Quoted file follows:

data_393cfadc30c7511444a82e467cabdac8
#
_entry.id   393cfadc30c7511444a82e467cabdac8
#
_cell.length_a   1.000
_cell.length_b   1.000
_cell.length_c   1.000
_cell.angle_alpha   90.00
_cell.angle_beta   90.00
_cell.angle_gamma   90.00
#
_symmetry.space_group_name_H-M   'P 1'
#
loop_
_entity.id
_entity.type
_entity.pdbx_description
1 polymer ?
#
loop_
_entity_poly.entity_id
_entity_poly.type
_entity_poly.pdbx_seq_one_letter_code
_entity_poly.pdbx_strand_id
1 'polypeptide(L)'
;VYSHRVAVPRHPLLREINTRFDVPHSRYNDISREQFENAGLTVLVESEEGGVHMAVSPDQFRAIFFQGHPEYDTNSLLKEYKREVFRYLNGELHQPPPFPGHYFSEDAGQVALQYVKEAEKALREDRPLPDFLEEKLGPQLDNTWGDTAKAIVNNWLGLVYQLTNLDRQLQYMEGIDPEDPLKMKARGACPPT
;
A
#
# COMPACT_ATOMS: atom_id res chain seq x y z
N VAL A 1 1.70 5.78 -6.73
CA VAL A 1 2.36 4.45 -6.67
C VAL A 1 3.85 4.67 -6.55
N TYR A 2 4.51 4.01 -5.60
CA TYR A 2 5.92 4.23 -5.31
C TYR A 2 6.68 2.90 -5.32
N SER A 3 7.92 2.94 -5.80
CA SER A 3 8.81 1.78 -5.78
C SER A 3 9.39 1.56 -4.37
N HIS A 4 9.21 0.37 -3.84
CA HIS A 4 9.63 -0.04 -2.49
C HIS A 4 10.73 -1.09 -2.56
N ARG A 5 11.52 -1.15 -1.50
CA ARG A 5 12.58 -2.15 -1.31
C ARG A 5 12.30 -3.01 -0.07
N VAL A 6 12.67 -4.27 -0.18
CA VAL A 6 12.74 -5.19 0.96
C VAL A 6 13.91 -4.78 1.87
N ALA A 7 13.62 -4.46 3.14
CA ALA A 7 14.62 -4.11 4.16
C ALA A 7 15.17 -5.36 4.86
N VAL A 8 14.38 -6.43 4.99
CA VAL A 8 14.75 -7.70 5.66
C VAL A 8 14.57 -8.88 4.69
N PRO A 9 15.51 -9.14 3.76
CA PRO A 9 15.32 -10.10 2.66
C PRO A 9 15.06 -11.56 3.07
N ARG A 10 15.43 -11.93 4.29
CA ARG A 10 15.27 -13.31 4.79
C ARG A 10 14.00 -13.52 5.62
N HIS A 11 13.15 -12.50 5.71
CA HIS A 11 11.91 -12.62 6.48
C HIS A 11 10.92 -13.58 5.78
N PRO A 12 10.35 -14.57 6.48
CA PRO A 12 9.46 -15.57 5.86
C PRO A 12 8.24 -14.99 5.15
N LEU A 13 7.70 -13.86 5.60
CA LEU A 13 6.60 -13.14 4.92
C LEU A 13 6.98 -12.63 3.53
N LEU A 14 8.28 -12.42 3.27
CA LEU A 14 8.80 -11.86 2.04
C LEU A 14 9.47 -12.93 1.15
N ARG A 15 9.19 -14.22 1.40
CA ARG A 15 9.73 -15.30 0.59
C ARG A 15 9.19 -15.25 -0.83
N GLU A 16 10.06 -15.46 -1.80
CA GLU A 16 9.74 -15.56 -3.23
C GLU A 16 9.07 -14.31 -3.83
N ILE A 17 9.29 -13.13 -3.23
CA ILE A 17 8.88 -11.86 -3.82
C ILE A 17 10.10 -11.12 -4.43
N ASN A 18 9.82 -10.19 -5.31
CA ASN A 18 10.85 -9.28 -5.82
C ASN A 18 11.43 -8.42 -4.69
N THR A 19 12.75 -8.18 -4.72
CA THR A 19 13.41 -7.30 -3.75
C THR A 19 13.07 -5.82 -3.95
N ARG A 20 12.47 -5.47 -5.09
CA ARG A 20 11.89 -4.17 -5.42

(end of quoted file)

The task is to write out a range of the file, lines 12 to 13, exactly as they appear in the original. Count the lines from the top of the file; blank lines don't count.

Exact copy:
_symmetry.space_group_name_H-M   'P 1'
#